They are really fun, both for the teacher and the students. Besides, they practice real communication in English. Give them points for the scoring. They are just set on a list ---further developments and variations might be applied. They cover from basic English up to proficient learners. The protagonists and actors of the following games and challenges ought to be the students themselves. They practice from simply words or spelling, up to long presentations or speeches. A strong point: most of them do not need extra preparation before the class!

Explain the game in English. Have fun!

  1. TPR (Total Physical Response): fulfilling instructions said by the teacher or by a student.
  2. Soccer-players position on the field (or “pitch”): In Spain most kids support either of these two teams: Real Madrid or Barça. Ask them: who is the goalkeeper? The defenders? The midfields? The offensives (or “forwards”).
  3. At any level: a warmer (or warm-up): a starting quick fun game or just questions to plunge the students into the class-period of English, after the math class-period for example.
  4. Dictionary. The teacher writes a new word on the blackboard. The student who finds the meaning first, one point. Very helpful to practice looking up words in a dictionary. Every activity can be done individually or in pairs or in groups of three. In different levels or different ages.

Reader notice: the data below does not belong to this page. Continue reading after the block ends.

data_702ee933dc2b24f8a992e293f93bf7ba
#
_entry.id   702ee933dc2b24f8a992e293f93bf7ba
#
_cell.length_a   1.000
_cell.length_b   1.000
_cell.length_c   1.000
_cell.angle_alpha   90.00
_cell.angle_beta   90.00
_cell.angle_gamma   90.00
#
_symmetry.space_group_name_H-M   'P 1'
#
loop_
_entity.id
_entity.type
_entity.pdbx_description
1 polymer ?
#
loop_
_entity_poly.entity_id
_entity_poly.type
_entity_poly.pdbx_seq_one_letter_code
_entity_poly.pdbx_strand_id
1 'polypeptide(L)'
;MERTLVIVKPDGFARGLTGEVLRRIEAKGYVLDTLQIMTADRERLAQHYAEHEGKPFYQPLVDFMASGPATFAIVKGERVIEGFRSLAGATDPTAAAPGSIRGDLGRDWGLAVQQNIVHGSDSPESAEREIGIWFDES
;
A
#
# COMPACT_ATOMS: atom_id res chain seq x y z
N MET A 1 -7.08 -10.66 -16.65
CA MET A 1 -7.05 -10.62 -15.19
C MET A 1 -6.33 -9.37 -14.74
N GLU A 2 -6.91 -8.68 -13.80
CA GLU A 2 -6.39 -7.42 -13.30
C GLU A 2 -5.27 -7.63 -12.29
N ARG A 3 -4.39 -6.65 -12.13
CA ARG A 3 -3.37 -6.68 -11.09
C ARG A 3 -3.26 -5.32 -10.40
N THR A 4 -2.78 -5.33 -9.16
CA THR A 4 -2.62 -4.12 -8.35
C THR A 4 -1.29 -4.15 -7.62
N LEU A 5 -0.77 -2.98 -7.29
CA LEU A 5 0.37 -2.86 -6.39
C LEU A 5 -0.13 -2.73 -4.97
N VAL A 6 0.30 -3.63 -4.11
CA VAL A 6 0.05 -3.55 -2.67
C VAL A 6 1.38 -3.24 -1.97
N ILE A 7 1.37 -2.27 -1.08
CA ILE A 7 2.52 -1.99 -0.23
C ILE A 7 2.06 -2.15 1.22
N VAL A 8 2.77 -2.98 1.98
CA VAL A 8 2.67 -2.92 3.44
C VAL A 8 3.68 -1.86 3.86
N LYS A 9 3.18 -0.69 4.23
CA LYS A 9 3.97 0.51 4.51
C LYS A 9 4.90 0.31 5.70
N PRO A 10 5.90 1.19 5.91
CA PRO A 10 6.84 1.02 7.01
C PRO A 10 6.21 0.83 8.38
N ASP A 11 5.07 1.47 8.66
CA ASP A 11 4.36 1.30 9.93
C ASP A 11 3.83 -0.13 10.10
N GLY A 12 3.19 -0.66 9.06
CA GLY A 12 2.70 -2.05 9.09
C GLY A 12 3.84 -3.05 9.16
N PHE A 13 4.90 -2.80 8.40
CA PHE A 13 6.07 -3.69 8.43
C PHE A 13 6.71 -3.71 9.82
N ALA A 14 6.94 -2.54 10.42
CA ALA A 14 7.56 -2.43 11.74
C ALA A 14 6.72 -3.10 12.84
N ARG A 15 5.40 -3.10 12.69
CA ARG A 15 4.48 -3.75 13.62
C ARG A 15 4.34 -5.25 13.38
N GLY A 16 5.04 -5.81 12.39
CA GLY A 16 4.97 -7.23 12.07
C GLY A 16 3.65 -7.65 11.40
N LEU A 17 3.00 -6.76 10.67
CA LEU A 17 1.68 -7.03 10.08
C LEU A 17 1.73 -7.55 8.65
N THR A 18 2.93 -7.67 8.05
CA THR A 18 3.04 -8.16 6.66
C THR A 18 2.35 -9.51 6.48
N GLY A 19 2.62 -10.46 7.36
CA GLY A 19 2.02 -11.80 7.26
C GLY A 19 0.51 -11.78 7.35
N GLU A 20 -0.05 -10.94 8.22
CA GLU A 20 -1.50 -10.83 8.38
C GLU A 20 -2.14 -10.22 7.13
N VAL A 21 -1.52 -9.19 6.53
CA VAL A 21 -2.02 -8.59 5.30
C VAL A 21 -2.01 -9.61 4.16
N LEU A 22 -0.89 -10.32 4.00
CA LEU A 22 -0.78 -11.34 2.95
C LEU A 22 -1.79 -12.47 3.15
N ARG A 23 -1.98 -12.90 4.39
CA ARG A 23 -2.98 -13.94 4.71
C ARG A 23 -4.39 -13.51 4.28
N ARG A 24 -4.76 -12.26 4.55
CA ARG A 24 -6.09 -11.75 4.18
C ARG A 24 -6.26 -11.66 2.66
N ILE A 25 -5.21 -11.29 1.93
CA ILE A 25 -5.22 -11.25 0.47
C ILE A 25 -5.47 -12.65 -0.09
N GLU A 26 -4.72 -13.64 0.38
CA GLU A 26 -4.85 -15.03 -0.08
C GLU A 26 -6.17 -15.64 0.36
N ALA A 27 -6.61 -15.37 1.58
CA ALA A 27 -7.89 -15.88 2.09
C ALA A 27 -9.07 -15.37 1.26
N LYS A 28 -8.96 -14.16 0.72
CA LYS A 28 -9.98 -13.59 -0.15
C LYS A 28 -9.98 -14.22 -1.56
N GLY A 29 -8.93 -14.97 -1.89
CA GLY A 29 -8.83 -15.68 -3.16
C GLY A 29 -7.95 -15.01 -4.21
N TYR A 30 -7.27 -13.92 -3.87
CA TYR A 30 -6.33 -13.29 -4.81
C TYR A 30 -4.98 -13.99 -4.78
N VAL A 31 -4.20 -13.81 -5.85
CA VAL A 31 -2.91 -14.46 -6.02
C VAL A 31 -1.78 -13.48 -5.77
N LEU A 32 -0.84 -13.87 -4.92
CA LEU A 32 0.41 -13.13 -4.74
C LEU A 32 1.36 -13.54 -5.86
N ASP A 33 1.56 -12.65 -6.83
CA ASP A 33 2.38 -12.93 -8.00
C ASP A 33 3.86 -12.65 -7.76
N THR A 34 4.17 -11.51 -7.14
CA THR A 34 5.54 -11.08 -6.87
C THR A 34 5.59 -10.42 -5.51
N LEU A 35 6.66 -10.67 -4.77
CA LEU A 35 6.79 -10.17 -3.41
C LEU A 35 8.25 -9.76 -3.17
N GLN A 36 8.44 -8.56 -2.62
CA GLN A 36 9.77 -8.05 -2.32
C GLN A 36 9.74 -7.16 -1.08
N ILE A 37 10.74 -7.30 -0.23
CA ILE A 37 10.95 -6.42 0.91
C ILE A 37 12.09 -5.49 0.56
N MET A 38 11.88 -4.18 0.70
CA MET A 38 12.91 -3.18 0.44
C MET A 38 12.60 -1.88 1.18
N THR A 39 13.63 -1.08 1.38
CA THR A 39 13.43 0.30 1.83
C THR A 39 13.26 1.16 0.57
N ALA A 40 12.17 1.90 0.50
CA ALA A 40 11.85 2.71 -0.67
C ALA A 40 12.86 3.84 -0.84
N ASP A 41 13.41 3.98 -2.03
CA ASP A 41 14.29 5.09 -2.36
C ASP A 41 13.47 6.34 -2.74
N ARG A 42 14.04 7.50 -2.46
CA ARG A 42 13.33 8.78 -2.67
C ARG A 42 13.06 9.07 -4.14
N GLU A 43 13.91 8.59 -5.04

5. The teacher writes words beginning with the same letter. The students have to order those words as they are in the dictionary: belong, believe, beneath, be, beep, bend, bachelor, believer.
  6. Who knows an object of the classroom? Who knows a means of transportation…? Who knows a color in English? Who knows... ?
  7. Simon says… They really enjoy this one!
  8. Hangman. With words and also to construct sentences.
  9. Spelling words written on the blackboard.
  10. Writing words on BB from someone's spelling.
  11. Reading numbers and years.
  12. Many possible games with the alphabet. One example: once the alphabet is on BB the teacher taps on one letter, with his chalk, and they say out the pronunciation of that letter. Can be a lot of fun.
  13. Similar; they usually confuse the pronunciation of the vowels a e i.
  14. You write the consonants of some words and they have to give the vowels.
  15. Making up as many words as possible with some given letters.
  16. Questions addressed to one single student (identity items, his family, his soccer team, his favorite color…).
  17. Words guessed from a picture drawn on the blackboard by the students. Everyone wants to go to the BB to draw!
  18. Competitions of words between two players, about a given topic. Fantastic.
  19. Matching words with meanings, on BB.
  20. The same but orally. Can be difficult.
  21. The teacher writes one sentence on the BB. You all repeat it as a chorus... And then you erase the sentence, and they have to recall it. Pair-work, or individually, or the class as a single team versus the teacher.